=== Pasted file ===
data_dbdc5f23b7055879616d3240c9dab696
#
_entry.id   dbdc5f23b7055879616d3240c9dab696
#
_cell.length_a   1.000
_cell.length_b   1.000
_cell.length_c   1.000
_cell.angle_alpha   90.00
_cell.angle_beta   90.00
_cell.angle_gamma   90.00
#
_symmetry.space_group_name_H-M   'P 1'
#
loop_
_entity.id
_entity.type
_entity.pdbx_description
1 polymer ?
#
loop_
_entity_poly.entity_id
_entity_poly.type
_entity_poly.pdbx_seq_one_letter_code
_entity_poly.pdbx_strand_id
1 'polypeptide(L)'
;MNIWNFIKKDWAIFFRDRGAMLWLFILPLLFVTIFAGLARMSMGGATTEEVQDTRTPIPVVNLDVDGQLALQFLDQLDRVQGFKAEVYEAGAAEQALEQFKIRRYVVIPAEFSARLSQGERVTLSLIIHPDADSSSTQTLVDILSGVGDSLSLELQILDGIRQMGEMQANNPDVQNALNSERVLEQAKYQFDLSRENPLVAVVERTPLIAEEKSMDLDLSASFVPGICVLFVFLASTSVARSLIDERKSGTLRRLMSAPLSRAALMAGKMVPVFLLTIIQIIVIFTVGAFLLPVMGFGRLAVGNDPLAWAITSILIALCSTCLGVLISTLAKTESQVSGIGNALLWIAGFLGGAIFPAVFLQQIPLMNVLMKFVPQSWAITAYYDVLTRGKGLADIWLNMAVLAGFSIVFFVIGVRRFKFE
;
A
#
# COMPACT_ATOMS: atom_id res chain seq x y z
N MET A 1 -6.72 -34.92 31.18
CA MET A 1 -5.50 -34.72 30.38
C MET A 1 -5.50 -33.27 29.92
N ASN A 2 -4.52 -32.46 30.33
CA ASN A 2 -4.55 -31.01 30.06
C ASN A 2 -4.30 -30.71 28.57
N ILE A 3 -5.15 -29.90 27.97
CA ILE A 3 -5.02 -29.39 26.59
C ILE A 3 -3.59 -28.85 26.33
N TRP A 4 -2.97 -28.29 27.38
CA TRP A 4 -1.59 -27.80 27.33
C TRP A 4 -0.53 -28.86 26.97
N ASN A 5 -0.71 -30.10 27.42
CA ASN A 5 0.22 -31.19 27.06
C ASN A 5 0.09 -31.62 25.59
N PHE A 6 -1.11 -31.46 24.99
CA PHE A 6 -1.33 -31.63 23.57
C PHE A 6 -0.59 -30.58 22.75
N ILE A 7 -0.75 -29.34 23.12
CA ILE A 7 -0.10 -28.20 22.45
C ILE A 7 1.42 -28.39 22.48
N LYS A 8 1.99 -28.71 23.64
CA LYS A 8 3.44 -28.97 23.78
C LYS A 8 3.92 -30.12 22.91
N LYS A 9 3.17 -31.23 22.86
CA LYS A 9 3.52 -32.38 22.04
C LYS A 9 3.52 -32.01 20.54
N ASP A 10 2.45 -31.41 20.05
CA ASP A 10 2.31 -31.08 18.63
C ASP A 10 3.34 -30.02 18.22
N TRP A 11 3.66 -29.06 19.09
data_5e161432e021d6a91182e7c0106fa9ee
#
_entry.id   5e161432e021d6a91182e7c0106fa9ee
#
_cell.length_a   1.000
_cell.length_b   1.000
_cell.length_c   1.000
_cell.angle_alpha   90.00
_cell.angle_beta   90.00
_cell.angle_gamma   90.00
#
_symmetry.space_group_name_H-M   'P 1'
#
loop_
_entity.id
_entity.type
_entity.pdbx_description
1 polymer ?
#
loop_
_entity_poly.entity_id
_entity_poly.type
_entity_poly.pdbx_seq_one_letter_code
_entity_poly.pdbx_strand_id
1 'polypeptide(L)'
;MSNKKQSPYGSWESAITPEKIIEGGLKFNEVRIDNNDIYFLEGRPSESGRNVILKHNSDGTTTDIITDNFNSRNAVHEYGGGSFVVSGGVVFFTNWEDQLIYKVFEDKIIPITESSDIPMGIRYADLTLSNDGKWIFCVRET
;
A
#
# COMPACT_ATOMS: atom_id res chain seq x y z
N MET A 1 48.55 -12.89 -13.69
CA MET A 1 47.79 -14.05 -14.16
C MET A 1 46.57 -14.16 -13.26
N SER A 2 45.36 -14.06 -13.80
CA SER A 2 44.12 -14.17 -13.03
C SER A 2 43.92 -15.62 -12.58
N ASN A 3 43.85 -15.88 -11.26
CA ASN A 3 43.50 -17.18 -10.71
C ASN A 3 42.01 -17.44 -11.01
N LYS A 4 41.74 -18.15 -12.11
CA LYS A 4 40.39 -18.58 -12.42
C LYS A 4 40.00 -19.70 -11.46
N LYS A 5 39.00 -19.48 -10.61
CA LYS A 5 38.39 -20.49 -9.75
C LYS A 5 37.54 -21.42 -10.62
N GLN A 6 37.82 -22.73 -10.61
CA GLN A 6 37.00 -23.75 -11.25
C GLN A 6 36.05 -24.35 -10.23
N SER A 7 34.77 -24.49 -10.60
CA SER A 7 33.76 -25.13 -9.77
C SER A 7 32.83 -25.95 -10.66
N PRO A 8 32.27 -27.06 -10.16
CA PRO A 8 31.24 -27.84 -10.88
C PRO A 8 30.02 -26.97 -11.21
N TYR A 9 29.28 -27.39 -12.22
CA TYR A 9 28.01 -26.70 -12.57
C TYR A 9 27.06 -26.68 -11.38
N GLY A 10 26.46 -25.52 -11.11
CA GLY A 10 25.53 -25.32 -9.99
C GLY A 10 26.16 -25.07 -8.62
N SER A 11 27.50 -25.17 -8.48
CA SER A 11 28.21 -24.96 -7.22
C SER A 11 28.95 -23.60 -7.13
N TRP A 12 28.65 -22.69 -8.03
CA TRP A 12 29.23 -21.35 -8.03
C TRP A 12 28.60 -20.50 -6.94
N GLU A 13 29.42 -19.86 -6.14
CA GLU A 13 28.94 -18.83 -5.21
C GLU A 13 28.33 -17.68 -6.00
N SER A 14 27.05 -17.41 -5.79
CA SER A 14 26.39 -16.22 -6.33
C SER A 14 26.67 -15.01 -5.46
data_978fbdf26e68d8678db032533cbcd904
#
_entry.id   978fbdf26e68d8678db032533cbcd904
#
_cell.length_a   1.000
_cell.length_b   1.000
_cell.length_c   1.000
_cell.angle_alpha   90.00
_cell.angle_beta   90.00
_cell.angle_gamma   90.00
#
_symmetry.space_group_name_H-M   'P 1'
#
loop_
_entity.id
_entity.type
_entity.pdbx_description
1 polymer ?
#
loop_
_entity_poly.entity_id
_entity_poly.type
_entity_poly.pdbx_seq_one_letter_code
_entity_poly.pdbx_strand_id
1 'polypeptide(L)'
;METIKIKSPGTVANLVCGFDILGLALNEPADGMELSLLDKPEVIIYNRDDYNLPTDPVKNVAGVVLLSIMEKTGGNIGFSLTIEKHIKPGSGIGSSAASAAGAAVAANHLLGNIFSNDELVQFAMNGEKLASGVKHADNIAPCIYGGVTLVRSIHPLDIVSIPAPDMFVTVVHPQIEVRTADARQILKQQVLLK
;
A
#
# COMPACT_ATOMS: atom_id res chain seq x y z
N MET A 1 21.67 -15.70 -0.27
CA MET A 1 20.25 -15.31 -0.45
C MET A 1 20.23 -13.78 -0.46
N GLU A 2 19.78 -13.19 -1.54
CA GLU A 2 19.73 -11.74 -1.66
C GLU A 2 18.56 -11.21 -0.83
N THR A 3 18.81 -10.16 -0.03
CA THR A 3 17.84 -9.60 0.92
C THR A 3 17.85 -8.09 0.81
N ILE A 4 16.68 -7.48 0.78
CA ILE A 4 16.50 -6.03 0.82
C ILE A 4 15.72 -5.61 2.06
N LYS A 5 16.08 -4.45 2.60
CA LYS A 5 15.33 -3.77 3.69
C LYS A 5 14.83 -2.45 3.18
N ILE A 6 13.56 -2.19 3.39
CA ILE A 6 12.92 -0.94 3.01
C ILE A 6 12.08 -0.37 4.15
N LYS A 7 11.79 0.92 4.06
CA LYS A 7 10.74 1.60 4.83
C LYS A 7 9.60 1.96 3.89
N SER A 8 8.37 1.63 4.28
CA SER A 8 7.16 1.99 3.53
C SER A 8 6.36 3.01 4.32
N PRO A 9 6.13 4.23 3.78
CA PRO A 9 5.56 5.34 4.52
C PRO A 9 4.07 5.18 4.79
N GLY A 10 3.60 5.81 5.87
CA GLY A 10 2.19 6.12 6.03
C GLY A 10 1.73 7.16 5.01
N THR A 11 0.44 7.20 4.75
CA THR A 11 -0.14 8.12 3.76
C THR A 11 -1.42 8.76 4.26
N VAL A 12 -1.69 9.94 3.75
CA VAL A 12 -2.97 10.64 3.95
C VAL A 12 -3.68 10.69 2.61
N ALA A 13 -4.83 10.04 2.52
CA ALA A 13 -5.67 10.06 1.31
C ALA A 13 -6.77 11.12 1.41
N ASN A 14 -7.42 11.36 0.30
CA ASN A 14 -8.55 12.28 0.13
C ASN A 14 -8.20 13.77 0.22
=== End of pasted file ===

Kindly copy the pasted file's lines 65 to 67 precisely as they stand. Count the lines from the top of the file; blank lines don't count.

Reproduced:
#
_cell.length_a   1.000
_cell.length_b   1.000